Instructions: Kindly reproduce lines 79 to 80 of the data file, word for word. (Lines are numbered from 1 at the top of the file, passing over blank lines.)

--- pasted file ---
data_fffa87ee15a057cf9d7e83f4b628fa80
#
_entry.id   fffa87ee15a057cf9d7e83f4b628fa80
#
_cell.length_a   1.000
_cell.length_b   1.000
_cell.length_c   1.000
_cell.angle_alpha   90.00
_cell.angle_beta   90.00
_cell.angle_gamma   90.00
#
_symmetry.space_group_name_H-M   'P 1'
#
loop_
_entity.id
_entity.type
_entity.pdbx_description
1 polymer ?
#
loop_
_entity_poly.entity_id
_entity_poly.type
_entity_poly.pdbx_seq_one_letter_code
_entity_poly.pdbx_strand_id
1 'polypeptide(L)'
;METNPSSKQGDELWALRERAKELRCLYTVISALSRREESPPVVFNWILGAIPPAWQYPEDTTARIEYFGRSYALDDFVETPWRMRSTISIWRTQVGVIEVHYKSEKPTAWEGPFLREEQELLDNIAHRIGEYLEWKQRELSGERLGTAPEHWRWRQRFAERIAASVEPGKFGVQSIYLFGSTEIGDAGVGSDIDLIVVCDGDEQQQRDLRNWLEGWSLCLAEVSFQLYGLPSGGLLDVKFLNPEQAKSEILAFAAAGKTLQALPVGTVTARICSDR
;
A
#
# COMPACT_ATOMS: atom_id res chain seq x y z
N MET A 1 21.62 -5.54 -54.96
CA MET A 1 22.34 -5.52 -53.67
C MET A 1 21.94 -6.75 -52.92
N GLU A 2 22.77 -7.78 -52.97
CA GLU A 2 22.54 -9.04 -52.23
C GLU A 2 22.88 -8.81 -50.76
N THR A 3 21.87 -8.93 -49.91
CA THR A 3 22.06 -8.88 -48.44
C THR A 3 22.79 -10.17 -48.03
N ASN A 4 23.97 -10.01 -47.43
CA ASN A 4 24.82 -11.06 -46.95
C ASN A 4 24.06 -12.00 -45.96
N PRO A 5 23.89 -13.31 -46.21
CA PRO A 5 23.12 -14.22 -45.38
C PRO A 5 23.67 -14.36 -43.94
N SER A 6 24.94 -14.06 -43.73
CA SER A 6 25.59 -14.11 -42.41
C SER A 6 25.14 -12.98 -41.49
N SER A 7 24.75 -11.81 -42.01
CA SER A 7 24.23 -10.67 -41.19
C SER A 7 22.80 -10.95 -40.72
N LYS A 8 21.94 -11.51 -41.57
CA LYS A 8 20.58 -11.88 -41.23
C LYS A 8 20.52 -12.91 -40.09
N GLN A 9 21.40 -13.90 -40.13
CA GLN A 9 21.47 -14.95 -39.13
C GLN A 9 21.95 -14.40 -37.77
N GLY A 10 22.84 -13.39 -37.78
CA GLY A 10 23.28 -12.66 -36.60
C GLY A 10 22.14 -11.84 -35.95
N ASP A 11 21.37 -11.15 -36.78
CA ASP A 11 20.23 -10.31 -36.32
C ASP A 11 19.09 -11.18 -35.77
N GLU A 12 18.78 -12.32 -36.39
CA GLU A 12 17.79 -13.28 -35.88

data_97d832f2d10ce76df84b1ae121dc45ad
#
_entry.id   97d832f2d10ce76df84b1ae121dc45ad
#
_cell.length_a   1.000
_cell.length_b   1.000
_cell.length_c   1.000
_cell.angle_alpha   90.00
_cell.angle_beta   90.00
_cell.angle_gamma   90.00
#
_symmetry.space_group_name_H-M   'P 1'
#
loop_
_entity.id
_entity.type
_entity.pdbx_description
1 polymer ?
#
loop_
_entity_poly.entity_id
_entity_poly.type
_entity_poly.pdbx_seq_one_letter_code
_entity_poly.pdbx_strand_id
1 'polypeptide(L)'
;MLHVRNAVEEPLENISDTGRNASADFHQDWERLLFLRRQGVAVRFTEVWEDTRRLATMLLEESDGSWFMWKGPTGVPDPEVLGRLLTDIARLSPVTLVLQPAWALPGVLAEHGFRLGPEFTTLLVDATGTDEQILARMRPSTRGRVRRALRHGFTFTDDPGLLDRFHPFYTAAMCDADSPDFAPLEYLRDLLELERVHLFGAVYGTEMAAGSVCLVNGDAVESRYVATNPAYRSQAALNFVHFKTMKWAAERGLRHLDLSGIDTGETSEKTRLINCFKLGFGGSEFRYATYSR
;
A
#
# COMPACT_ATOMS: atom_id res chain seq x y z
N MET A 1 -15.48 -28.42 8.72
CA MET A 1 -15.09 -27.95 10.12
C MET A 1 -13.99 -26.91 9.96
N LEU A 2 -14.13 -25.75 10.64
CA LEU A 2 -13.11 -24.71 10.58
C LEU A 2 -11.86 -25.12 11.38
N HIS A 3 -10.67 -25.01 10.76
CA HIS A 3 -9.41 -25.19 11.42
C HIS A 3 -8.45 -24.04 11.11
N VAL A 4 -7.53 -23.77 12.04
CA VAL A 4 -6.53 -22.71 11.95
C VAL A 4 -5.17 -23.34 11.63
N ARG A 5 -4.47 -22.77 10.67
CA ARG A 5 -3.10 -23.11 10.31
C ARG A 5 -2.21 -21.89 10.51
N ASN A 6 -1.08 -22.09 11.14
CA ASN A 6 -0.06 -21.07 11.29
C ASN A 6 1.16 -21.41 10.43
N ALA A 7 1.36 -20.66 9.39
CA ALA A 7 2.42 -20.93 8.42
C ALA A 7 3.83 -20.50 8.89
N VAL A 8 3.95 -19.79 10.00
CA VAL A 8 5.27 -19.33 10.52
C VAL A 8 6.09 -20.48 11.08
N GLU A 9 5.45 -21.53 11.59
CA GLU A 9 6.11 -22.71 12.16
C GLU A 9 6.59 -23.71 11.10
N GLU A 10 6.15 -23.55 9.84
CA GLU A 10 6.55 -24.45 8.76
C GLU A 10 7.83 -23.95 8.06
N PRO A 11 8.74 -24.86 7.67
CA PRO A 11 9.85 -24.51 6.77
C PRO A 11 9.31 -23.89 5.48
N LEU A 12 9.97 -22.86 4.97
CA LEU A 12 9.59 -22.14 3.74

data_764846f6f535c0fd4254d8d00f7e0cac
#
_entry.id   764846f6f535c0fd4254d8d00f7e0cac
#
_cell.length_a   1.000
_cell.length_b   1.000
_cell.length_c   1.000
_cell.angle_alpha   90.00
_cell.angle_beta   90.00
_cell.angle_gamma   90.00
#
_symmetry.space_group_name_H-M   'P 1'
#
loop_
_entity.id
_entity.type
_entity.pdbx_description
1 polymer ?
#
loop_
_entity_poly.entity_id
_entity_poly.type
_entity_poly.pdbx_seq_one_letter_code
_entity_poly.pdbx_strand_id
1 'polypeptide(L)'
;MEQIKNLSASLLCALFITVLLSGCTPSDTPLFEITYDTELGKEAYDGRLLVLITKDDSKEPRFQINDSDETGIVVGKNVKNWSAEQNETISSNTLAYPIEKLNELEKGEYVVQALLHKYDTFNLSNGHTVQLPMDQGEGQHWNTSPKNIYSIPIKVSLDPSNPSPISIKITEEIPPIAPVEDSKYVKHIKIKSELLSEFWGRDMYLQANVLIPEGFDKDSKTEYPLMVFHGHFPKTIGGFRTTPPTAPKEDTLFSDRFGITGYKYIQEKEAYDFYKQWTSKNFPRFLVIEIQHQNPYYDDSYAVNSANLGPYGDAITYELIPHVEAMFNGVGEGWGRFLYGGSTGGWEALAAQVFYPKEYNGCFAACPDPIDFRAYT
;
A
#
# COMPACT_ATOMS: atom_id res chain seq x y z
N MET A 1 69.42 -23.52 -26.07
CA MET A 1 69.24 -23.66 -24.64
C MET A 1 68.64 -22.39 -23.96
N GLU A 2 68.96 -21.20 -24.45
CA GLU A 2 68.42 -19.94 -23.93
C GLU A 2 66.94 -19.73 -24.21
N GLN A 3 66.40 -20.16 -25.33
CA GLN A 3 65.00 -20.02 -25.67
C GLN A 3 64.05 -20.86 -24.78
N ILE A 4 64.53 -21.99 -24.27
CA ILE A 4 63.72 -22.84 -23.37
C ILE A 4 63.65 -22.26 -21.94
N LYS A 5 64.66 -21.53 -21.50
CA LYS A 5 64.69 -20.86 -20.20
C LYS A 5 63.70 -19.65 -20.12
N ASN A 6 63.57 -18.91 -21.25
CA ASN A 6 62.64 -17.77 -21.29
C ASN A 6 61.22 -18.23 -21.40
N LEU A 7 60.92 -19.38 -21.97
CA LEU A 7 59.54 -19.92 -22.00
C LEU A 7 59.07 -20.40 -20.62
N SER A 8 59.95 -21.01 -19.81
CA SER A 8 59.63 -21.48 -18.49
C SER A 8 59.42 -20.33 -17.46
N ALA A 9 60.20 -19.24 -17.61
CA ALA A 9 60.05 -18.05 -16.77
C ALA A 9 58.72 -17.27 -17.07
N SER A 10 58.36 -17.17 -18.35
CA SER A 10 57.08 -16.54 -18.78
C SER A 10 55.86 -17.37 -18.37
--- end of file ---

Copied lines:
loop_
_entity.id